MSN Money: Maryland applies twice for high-speed rail funding
Gov. Martin O'Malley announced Tuesday that the state has formally sent two applications for funding under the Federal Railroad Administration's High-Speed Intercity Passenger Rail program.
Grand Forks Herald: MnDOT to unveil 2011 construction projects today
State transportation officials are about to unveil a list of this year's construction projects.
Winona Daily News: Our view: Transportation not an either/or proposition
A Drazkowski-sponsored amendment to a bill would effectively halt the Twin Cities Central Corridor project and send nearly $1 billion back to road and transportation projects in Greater Minnesota. Anyone who’s suffered through tires that prematurely wear out or incessant realignment bills can sympathize with this legislation. But this amendment itself may be on the fast track to hell, if you’ll excuse mixing the metaphors.
Stamford Advocate: NC House hears from advocates for fed's rail money
Legislators who want to put the brakes on federal funds to improve high-speed passenger train service heard Tuesday from recession-battered construction companies who say hundreds of jobs hang in the balance.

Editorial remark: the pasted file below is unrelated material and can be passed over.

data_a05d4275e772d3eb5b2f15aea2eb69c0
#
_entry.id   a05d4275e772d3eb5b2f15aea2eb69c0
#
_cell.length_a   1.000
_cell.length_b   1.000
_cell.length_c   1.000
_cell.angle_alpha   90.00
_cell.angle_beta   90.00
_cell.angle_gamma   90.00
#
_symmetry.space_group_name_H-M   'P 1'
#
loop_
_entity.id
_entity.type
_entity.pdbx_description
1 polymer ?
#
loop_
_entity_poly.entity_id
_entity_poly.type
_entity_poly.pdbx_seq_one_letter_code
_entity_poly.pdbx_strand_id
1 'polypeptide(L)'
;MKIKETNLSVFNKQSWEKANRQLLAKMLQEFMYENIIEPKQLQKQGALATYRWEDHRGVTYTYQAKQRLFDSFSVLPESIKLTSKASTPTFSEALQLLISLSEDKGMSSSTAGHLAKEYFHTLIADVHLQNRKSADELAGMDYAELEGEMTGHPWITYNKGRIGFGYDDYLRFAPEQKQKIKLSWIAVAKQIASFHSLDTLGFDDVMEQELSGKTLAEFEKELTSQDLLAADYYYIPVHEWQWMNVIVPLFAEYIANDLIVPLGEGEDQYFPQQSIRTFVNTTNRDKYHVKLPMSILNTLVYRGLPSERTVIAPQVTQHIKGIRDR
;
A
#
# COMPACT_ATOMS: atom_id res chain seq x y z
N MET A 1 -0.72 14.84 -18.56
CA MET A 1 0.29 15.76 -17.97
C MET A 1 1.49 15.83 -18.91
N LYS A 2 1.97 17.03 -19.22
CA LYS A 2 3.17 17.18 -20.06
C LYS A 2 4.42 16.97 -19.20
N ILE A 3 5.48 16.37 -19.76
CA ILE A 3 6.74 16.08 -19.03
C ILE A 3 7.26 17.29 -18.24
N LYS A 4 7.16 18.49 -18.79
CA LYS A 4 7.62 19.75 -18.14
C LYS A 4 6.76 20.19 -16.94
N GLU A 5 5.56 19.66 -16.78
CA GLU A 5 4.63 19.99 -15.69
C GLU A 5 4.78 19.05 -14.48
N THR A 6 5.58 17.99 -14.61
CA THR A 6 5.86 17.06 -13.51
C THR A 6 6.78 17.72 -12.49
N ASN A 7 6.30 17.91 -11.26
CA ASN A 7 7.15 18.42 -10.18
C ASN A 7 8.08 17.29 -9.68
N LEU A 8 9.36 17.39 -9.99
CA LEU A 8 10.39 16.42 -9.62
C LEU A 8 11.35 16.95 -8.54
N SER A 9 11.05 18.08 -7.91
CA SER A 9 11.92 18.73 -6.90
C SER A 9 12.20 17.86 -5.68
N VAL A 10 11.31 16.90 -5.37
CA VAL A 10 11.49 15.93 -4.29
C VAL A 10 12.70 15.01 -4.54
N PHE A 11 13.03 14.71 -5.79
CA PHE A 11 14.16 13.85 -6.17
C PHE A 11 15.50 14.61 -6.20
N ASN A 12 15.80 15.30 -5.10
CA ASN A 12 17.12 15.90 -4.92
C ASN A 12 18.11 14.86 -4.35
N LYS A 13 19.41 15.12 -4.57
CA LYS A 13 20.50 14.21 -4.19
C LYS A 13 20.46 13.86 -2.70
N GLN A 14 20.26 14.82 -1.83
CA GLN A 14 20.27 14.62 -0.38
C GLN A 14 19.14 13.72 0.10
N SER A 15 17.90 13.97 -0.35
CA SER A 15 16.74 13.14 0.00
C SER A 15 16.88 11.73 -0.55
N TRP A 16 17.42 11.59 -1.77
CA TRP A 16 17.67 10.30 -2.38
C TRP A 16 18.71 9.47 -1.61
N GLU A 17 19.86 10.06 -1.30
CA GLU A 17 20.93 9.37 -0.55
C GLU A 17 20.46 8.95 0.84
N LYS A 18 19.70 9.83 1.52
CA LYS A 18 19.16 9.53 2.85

WPRI: Why Providence needs a streetcar system
The projected $100 million cost of a streetcar line in Providence is not insignificant – and coincidentally, it is about the same as the projected cost of replacing the Pawtucket River Bridge (which as you may know has been limited for the last five years due to deferred maintenance).
New York Times: Sewage Holding Tank Bursts, and Two Men Are Killed
Two workers died on Tuesday and millions of gallons of largely untreated sewage spewed into a river when a holding tank wall collapsed at a treatment plant in Gatlinburg, Tenn.
Associated Press: Cell carriers to roll out "mobile wallets" in Utah
A joint venture between three of the nation's four largest cell phone carriers will soon offer the United States' first commercially available mobile fare payment program to a public transportation system.
“Investing money in our roads and bridges today saves money in the long run. It also builds the foundation for our 21st century economy.”